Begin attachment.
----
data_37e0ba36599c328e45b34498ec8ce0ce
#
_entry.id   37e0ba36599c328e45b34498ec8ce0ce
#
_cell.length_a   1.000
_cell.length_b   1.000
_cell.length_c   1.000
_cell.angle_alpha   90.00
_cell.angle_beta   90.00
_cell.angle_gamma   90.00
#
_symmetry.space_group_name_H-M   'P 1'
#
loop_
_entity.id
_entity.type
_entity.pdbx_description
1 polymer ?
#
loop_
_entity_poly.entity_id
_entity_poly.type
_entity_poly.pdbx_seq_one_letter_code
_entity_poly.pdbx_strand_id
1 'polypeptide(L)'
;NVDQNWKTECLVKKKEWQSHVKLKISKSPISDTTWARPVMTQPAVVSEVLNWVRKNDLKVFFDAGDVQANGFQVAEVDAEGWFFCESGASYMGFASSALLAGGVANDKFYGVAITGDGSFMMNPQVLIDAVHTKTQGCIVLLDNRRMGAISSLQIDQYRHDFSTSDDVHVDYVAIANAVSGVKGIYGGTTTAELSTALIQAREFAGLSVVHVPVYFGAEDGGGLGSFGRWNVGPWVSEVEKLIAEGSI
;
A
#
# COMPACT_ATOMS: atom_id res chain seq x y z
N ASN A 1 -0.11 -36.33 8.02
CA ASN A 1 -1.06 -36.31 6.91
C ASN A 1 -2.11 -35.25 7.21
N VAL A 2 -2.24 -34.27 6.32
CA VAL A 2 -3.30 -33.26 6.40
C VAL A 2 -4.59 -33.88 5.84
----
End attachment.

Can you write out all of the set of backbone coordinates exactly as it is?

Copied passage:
data_37e0ba36599c328e45b34498ec8ce0ce
#
_entry.id   37e0ba36599c328e45b34498ec8ce0ce
#
_cell.length_a   1.000
_cell.length_b   1.000
_cell.length_c   1.000
_cell.angle_alpha   90.00
_cell.angle_beta   90.00
_cell.angle_gamma   90.00
#
_symmetry.space_group_name_H-M   'P 1'
#
loop_
_entity.id
_entity.type
_entity.pdbx_description
1 polymer ?
#
loop_
_entity_poly.entity_id
_entity_poly.type
_entity_poly.pdbx_seq_one_letter_code
_entity_poly.pdbx_strand_id
1 'polypeptide(L)'
;NVDQNWKTECLVKKKEWQSHVKLKISKSPISDTTWARPVMTQPAVVSEVLNWVRKNDLKVFFDAGDVQANGFQVAEVDAEGWFFCESGASYMGFASSALLAGGVANDKFYGVAITGDGSFMMNPQVLIDAVHTKTQGCIVLLDNRRMGAISSLQIDQYRHDFSTSDDVHVDYVAIANAVSGVKGIYGGTTTAELSTALIQAREFAGLSVVHVPVYFGAEDGGGLGSFGRWNVGPWVSEVEKLIAEGSI
;
A
#
# COMPACT_ATOMS: atom_id res chain seq x y z
N ASN A 1 -0.11 -36.33 8.02
CA ASN A 1 -1.06 -36.31 6.91
C ASN A 1 -2.11 -35.25 7.21
N VAL A 2 -2.24 -34.27 6.32
CA VAL A 2 -3.30 -33.26 6.40
C VAL A 2 -4.59 -33.88 5.84